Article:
Estimated read time: 2-3 minutes
This archived news story is available only for your personal, non-commercial use. Information in the story may be outdated or superseded by additional information. Reading or replaying the story in its archived form does not constitute a republication of the story.
SALT LAKE CITY — The Utah House Democratic Caucus on Monday announced six air quality bills that will be proposed this legislative session.
"We know Utah citizens are demanding that state government find solutions to our air quality problems," Rep. Patrice Arent, D-Millcreek, said during a news conference at the Capitol. "Our hope for mass, voluntary action alone will not bring all the changes we need."
Arent, who proposed a task force to address air quality last year, said Democrats are working harder this year to address the complex issue.
"It's one that requires strategic delivery and approach that is realistic in terms of time, effort and, yes, sometimes sacrifice," she said.
Arent will propose the State Agency Air Quality Litigation Act, which would require all state agencies to develop a specific plan to reduce activities that cause air pollution and report on what they have thus far done to curb that pollution.
The plans will be reported to the Economic Development Task Force this summer, Arent said. Plans include a variety of strategies such as flexible work hours, mass transit passes, purchasing of more fuel-efficient vehicles and increased teleconferencing strategies.
Arent is working with Rep. Joel Briscoe, D-Salt Lake City, on a bill that creates a restrictive fund to provide more operational support for mass transit.
"Heavy cutbacks have occurred because sales tax has fallen due to the recession, and they've had to cut back bus routes," Briscoe said "If there were more bus routes and more of an incentive to use it a couple months of the year, we may see a pick up in ridership."
Briscoe also will sponsor a bill that would offer every Utahn a free UTA transit pass for the months of January and July — the two months of the year when pollution is highest.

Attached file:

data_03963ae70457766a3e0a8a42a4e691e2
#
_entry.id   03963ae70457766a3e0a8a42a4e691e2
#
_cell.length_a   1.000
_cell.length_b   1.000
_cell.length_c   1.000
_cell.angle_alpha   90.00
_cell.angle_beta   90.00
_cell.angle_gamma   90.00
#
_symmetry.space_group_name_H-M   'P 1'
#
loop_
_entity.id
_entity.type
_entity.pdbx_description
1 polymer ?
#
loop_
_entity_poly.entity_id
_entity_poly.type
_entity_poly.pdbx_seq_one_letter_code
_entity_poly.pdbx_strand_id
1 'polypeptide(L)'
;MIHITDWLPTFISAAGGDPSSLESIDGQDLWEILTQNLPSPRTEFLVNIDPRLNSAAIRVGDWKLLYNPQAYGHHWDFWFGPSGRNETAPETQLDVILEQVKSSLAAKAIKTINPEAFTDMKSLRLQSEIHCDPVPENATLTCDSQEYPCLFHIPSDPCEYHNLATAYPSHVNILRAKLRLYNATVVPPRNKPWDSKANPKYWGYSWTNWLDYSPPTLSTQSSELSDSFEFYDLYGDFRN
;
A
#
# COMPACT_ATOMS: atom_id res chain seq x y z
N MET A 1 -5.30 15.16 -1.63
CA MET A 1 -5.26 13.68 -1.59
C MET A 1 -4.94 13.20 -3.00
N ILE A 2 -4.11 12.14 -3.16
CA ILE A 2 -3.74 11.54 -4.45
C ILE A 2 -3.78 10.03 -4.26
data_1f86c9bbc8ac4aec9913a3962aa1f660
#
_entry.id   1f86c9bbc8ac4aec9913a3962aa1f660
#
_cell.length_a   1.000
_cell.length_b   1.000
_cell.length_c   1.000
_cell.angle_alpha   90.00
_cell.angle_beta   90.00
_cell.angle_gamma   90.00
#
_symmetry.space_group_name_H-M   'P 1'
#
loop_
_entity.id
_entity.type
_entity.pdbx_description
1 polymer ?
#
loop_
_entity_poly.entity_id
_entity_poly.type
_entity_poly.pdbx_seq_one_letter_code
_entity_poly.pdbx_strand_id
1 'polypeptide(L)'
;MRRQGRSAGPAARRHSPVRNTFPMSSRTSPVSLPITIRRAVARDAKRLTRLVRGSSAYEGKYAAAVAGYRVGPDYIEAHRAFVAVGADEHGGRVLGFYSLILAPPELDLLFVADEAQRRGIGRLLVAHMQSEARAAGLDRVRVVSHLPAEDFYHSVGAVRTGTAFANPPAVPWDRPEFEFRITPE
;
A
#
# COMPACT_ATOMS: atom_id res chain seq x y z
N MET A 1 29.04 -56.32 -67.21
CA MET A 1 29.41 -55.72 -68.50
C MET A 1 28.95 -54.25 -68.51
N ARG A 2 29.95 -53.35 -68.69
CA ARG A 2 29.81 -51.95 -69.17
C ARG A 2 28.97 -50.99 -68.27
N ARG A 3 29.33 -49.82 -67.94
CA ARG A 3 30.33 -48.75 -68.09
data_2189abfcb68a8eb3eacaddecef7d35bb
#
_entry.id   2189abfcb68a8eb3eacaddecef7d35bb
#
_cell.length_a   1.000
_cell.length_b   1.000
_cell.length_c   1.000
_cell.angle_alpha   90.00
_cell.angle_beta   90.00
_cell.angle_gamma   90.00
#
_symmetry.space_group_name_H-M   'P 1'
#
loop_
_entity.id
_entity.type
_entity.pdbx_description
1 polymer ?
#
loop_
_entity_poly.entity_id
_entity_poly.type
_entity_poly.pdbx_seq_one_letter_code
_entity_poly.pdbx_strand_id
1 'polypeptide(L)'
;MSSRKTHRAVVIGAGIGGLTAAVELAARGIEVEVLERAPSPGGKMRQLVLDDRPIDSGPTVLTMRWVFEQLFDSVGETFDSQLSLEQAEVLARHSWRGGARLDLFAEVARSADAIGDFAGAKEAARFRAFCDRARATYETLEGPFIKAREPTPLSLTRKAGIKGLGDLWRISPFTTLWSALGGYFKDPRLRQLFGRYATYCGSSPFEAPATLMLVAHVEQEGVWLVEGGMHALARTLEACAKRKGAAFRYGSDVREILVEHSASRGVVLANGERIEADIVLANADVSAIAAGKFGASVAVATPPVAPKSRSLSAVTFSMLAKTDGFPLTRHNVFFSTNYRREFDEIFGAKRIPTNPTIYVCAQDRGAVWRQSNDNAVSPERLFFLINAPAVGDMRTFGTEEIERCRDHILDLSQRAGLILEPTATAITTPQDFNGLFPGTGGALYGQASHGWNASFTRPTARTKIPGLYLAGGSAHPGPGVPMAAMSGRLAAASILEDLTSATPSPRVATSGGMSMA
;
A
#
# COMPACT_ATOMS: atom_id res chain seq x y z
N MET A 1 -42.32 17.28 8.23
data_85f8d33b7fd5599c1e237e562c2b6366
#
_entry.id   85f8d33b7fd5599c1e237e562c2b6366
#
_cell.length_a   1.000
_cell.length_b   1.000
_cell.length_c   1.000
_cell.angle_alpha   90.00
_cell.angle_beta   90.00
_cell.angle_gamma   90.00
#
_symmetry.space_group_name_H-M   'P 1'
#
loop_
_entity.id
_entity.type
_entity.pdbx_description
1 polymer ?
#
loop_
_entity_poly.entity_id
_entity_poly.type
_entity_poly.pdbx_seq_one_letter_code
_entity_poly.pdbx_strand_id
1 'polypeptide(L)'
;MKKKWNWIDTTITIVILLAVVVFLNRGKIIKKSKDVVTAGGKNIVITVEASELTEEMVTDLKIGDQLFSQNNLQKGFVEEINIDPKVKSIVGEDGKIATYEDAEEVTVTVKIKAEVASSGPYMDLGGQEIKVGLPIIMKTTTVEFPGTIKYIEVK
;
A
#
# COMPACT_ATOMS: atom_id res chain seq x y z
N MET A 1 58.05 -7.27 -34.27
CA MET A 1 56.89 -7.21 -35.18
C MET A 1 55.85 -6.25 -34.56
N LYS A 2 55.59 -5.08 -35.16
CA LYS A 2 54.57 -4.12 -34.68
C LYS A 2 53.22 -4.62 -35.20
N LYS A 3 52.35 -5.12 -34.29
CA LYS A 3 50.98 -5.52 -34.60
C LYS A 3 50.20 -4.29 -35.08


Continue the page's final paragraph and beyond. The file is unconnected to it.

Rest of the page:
"The majority of our pollution comes from our vehicles," he said. "This simple instruction of mass voluntary change is not enough to create compulsion in driving changes that we need."
Everyone in America likes getting something for free, Briscoe said.
"You give (people) a chance to take advantage of a great deal, to make a difference for public health, for economy of the state, and I think they'll take it," he said.
Rep. Rebecca Chavez-Houck, D-Salt Lake City, wants to repeal current restrictions that limit state jurisdiction in imposing regulations more ardent than those imposed by the Environmental Protection Agency and the Clean Air Act.
Chavez-Houck said she hopes the bill will allow Utah to be responsive to the unique challenges of the state's geography and concentration of population, specific to areas beyond Salt Lake County, such as Cache, Wasatch and Uintah counties.
Rep. Lynn Hemingway, D-Salt Lake City, has introduced legislation that would require industry in the valley to use the best available equipment and technology to scrub emissions from the air.
Rep. Marie Poulson will be proposing a bill to provide individual income tax credits to those who purchase certain UTA passes.